Given this, it seems important to figure out how and why accounting George Washington as a businessman came to do such critical work in restoring faith in the American system in a moment when it faced an unprecedented crisis.
I’ll let you know how it goes…
 Sol Bloom, “Washington the Business Man,” in Honor to George Washington and Reading about George Washington, ed. Albert Bushnell Hart (Washington, D.C.: United States George Washington Bicentennial Commission, 1932), 131
 Sol Bloom, “Washington the Business Man,” 131–45. Though reproduced widely throughout Bicentennial Commission productions, the arguments in Bloom’s essay appear to have been published first – and at much greater length – in Halsted Lockwood Ritter, Washington as a Business Man (New York: Sears Publishing Company, Inc., 1931). Historian Albert Bushnell Hart, Bloom’s collaborator on the U.S. George Washington Bicentennial Commission, also summarized these points in an address to the Business History Society in which he nominated Washington for an honorary, posthumous membership. Albert Bushnell Hart, “George Washington as a Business Man,” Bulletin of the Business Historical Society 5, no. 1 (1931): 14–17. These publications are close enough together – and close enough to the large effort of the Bicentennial Commission – that it is as-yet unclear who originated this argument, and under what circumstances.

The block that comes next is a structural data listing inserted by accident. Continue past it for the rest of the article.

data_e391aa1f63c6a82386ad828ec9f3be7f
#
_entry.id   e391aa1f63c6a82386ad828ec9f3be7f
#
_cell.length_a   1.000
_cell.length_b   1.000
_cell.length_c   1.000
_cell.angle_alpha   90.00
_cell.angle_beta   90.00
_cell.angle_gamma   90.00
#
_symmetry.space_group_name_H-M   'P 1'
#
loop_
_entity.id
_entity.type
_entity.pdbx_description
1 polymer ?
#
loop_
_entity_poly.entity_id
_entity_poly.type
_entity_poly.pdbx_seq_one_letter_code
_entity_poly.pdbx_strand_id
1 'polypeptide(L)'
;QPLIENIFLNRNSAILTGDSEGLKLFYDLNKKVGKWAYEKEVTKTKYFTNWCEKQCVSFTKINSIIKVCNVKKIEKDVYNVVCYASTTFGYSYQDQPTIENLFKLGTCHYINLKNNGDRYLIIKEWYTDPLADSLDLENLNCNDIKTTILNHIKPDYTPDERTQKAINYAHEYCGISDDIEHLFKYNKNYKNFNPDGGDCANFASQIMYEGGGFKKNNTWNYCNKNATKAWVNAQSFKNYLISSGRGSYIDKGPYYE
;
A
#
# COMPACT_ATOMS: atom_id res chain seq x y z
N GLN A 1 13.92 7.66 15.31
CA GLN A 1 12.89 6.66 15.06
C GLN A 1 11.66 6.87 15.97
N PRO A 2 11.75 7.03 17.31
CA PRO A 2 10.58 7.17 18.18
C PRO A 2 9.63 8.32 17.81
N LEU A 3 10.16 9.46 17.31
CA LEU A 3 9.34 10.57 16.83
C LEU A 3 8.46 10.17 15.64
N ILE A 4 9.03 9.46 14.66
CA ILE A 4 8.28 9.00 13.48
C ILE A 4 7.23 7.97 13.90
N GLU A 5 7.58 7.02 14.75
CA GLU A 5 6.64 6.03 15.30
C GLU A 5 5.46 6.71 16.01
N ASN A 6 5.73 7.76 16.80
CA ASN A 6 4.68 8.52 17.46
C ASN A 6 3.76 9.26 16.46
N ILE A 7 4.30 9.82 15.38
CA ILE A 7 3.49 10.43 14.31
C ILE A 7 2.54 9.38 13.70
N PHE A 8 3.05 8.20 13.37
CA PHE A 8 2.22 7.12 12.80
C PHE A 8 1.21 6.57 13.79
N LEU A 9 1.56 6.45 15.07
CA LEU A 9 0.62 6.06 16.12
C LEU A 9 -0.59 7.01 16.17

Sol Bloom, “Preface,” Activities of the Commission and Complete-Final Report of the United States George Washington Bicentennial Commission(Washington, D.C.: United States George Washington Bicentennial Commission, 1932), xii.
 Subsequent biographers of Washington have repeated and ratified these claims. E.g., James Thomas Flexner, George Washington, 4 vols. (Boston: Little, Brown, 1965), John Berlau, George Washington, Entrepreneur: How Our Founding Father’s Private Business Pursuits Changed America and the World (New York: All Points Books, 2020).
 Franklin Delano Roosevelt to Sol Bloom, December 29, 1933, in Sol Bloom Papers, Manuscripts and Archives Division, The New York Public Library, Box 61, Folder R.